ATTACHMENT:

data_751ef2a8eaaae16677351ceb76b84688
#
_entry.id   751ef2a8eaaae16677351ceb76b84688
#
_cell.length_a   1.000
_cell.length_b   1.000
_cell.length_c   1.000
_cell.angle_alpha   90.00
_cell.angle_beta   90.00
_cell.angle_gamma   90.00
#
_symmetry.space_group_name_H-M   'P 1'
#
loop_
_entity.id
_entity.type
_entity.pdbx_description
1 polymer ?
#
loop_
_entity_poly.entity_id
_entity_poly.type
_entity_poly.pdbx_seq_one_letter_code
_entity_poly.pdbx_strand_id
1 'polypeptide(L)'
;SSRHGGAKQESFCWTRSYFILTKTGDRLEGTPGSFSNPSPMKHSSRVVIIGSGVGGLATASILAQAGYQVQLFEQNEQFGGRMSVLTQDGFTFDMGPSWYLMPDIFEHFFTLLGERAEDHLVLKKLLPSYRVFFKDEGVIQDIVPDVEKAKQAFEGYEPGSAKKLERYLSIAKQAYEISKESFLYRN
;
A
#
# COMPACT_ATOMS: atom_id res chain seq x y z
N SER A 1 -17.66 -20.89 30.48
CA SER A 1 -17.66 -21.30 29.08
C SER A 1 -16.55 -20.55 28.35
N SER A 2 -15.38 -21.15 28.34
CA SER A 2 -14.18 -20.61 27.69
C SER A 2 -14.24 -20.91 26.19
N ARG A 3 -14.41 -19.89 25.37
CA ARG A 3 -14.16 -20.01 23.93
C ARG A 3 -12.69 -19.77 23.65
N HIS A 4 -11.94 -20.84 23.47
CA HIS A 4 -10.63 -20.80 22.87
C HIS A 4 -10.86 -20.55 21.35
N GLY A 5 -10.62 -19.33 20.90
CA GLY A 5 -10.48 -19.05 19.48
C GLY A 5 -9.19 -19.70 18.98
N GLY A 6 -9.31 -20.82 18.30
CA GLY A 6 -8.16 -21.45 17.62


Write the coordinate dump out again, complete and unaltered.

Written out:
data_751ef2a8eaaae16677351ceb76b84688
#
_entry.id   751ef2a8eaaae16677351ceb76b84688
#
_cell.length_a   1.000
_cell.length_b   1.000
_cell.length_c   1.000
_cell.angle_alpha   90.00
_cell.angle_beta   90.00
_cell.angle_gamma   90.00
#
_symmetry.space_group_name_H-M   'P 1'
#
loop_
_entity.id
_entity.type
_entity.pdbx_description
1 polymer ?
#
loop_
_entity_poly.entity_id
_entity_poly.type
_entity_poly.pdbx_seq_one_letter_code
_entity_poly.pdbx_strand_id
1 'polypeptide(L)'
;SSRHGGAKQESFCWTRSYFILTKTGDRLEGTPGSFSNPSPMKHSSRVVIIGSGVGGLATASILAQAGYQVQLFEQNEQFGGRMSVLTQDGFTFDMGPSWYLMPDIFEHFFTLLGERAEDHLVLKKLLPSYRVFFKDEGVIQDIVPDVEKAKQAFEGYEPGSAKKLERYLSIAKQAYEISKESFLYRN
;
A
#
# COMPACT_ATOMS: atom_id res chain seq x y z
N SER A 1 -17.66 -20.89 30.48
CA SER A 1 -17.66 -21.30 29.08
C SER A 1 -16.55 -20.55 28.35
N SER A 2 -15.38 -21.15 28.34
CA SER A 2 -14.18 -20.61 27.69
C SER A 2 -14.24 -20.91 26.19
N ARG A 3 -14.41 -19.89 25.37
CA ARG A 3 -14.16 -20.01 23.93
C ARG A 3 -12.69 -19.77 23.65
N HIS A 4 -11.94 -20.84 23.47
CA HIS A 4 -10.63 -20.80 22.87
C HIS A 4 -10.86 -20.55 21.35
N GLY A 5 -10.62 -19.33 20.90
CA GLY A 5 -10.48 -19.05 19.48
C GLY A 5 -9.19 -19.70 18.98
N GLY A 6 -9.31 -20.82 18.30
CA GLY A 6 -8.16 -21.45 17.62